• survey quickly- RR and effort, abnormal body or limb posture, presence of blood or other materials, any gross abnormals
  20. basic rule of thumb
    if you find a vital abnormality during any phase of the assessment process, stop and treat at that point
  21. when should primary surveys be completed?
    in 60 seconds
  22. primary survey-assess level of consciousness (LOC)
    • use a scoring system like AVPU
    • a-alert
    • v-verbally responsive
    • p-responds to painful stimulus
    • u-unresponsive
    • if unresponsive, keep head and neck extended to maintain an open airway
  23. how are airways assessed
    by looking, listening, and feeling-increase effort, paradoxical chest wall movement, abdominal wall movement with respiration, nasal flare, open mouth, orthopnea and cyanosis are all evidence of respiratory distress
  24. how is breathing assessed
    • by watching chest wall motion and ausculting trachea and lungs
    • bilateral
    • listen to the lungs before the heart
    • thoracic  and abdominal percussion
  25. how is circulation assessed
    by checking MM/CRT, ausculting heart and pulses
  26. what systems need rapid assessment and palpation
    • abdominal
    • flank
    • pelvis
    • spine
    • limbs
  27. vital signs
    • taken after primary survey
    • includes- HR, pulse and strength, RR, MM/CRT (cyanosis hard to assess with severe hemorrhage, fluorescent lights hamper assessment also), temperature (take temp last due to vagal stimulation, consider using axillary or aural)
  28. peripheral pressure-blood pressure
    • important in assessment
    • high HR, high BP=pain
    • high HR, low BP=shock
  29. peripheral pressure- jugular veins
    • distended when sternal or standing=pneumo- or pericardial effusion
    • flat vein or slow fill (>4s)=hypotension
    • slow to relax (>2s)=right heart overload
  30. peripheral pressures-peripheral veins
    change in limb position causing flattening=rough assessment of pressure increase with fluids
  31. additional information
    • after primary survey and vitals
    • leads 2 ECG
    • lab data-usually labs determined after resuscitation underway-complete labs CBC, panel, U/A, ABG and coags
  32. completion of the primary survey
    • resuscitation started
    • analgesics-start after respiratory and circulatory resuscitation
    • control of hemorrhage- direct pressure on digital or pressure wraps, pressure points on digital or BP cuffs, limited external counterpressure- shock trousers-towels and duct tape, left in place until stable, unwrap slowly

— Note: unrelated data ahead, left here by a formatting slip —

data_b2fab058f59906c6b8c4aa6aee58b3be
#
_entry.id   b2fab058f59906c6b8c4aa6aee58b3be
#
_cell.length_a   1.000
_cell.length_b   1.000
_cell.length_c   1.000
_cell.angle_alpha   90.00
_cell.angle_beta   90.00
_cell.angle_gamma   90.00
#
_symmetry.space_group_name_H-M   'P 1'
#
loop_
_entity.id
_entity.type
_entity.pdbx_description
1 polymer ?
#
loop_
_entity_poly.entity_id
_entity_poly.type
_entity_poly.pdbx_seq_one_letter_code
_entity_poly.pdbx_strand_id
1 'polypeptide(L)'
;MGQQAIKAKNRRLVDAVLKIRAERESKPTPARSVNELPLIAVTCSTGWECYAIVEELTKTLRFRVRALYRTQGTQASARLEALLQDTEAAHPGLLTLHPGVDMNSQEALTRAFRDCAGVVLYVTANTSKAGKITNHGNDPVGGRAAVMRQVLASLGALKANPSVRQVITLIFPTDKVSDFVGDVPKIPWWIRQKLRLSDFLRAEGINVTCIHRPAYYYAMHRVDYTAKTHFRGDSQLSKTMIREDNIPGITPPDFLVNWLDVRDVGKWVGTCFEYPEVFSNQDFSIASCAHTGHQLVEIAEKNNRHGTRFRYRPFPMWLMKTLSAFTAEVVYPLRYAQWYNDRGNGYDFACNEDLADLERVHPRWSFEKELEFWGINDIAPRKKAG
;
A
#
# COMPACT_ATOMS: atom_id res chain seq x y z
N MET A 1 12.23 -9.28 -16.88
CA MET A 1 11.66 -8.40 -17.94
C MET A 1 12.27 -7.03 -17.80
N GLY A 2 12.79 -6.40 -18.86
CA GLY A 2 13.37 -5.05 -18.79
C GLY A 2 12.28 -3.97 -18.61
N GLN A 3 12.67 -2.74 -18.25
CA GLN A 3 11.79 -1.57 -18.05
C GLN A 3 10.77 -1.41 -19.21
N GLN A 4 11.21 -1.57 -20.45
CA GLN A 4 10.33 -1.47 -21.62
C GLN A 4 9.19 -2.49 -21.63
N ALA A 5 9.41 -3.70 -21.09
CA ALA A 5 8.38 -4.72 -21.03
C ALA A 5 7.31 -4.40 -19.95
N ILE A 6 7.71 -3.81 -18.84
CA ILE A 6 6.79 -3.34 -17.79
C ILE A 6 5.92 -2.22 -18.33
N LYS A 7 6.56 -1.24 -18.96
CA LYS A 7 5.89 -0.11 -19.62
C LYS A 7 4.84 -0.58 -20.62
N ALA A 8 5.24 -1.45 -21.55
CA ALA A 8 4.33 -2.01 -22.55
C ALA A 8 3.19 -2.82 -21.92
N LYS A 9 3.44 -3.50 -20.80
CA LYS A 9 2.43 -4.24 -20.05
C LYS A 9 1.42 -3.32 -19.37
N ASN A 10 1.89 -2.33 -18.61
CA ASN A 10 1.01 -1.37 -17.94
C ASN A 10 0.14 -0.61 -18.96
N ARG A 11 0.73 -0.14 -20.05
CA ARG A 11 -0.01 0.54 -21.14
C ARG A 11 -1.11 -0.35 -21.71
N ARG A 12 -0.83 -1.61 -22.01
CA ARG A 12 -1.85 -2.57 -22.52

33. the male too box
    • duct tape-apply to things that are moving but are not suppose to be
    • WD40-apply to things that are not moving but are suppose to be
  34. secondary survey
    • performed after primary survey, vital and an initial database have been collected
    • this is a complete physical examination of the patient in a systemic manner
  35. history
    • in the unstable patient, it may not be taken until after the secondary survey-patient information sheet
    • in the stable patient a capsule history can be taken (AMPLE)allergies, medication, past history, lasts (meal, BM, urine, meds), events including details such as: elapsed time since accident, cause of trauma/speed of vehicle, loss of consciousness/blood, changes in patients conditions
  36. additional test-radiograph
    • survey films of chest, abdomen, and spine
    • laterals initially until stability of patient and spine achieved
    • limbs last
  37. additional test-ultrasounds
    • evaluation of hemorrhage/fluid leakage
    • guided centesis to avoid false negatives
  38. additional test-DPL- diagnostic peritoneal lavage
    fluid analyzed for PVC/TS, potassium, creatinine, and cytology
  39. goals of resuscitation-reverse the sign of shock
    increase RR and effort, tachycardia, weak or bounding pulses, pale or muddy MM, slow CRT, low body temp
  40. goal of resuscitation- provide oxygen delivery to the cells
    • oxygen gets into alveoli
    • adequate HB to carry from lungs
    • adequate preload and contractility to circulate